• The structure and composition of the learning materials must be determined and communicated before the LMS is introduced.
  • The hardware provided in the classroom, provided for teachers and expected of students must be determined and communicated before an LMS is introduced.

Ignoring these vital components of the learning ecosystem that the LMS helps to facilitate shows failure on the part of the leadership of the organisation.

Support for change

The move to technology-enhanced learning via the introduction of an LMS needs to be well supported. As well as a sound strategy to implement the change, there should be a long-term commitment – funding, training and support of teachers to provide knowledge and skills, maintaining a clear vision of what is expected for an extended period and not losing track that the technology is there to support people. The technology must always remain secondary to ensuring education remains ‘human’.

What happens sometimes

Sometimes change is ‘supported’ by an implementation program that is less than optimal. Sometimes it comes in the form of a series of presentations to staff, a couple of initial workshops, a document or two that outlines the change, and then people are left to ‘get on with it’.

Sometimes the innovation will require years to become a part of the fundamental fabric of the organisation, but the training and support disappears or is replaced by another ‘priority’ quite quickly.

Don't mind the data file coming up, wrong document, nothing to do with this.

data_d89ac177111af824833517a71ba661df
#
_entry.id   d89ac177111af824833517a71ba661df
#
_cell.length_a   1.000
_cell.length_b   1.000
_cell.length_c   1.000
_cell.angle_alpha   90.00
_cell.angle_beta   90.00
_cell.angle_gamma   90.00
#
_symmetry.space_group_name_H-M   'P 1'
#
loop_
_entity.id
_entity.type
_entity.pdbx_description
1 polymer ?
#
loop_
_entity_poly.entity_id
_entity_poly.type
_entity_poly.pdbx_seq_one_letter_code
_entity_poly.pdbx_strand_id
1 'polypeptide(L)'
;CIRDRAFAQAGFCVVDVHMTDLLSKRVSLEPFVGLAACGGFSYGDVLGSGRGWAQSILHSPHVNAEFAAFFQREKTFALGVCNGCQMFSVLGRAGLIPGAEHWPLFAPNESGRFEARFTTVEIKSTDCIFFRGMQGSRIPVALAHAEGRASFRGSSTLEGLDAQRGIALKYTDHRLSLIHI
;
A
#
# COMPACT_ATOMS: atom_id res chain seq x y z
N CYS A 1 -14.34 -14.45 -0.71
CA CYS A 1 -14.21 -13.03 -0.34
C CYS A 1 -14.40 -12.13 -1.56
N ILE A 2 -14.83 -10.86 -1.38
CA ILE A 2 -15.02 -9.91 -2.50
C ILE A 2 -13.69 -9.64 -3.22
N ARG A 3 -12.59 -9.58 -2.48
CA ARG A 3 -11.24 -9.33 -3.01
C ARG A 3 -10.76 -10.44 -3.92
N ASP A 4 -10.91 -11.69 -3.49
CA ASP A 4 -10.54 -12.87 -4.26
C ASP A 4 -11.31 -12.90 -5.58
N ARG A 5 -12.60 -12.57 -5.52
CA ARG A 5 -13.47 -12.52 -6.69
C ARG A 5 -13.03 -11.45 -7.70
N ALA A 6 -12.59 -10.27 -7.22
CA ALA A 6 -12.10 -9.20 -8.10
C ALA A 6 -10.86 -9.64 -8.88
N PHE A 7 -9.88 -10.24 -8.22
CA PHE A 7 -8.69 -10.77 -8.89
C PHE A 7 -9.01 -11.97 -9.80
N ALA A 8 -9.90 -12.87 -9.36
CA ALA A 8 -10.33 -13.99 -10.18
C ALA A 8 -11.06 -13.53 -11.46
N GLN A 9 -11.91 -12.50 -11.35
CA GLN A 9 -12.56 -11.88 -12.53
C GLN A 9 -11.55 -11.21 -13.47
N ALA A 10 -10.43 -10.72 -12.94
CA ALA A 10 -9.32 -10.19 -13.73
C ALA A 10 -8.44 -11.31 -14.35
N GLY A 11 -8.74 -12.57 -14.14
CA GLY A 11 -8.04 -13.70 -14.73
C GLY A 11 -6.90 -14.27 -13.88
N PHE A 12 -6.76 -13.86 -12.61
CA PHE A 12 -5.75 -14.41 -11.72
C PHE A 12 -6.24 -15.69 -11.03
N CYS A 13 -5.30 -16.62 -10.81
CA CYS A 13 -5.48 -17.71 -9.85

Leading by example – real commitment

Real change requires the active participation of the leadership of the organisation. Staff and students need to know that the leadership is committed – committed enough to participate in training; committed enough to actively participate in the change.

How many times have you seen a leader of an organisation who espouses using technology to improve teaching and learning, yet they are uncomfortable with the technology and seem unable to use even the basic parts?

This is an area where words are not enough.

Staff will soon work out whether leadership is really committed to the change or whether they are semi-committed. If leaders are semi-committed, is it fair for them to expect staff to be more committed?

The person leading the innovation had better have the expertise and be committed and supported. If not, the process will be a waste of time. If you have a large committee leading the project…good luck.


Many things need to be in place before considering introducing an LMS. A previous article outlined the need for correct staffing and expertise. This article outlines some of the planning, leadership and commitment requirements. Once you have these components organised, you can start the next phase – looking for an LMS that fits your requirements.

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Peter West
Peter West currently leads a Learning Technologies Team that explores new learning technologies for a leading VET organisation. Previously he was Director of eLearning at Saint Stephen’s College on the Gold Coast, Australia. He has been leading learning organisations in all aspects of technology-enhanced learning for over twenty years. He can be contacted at and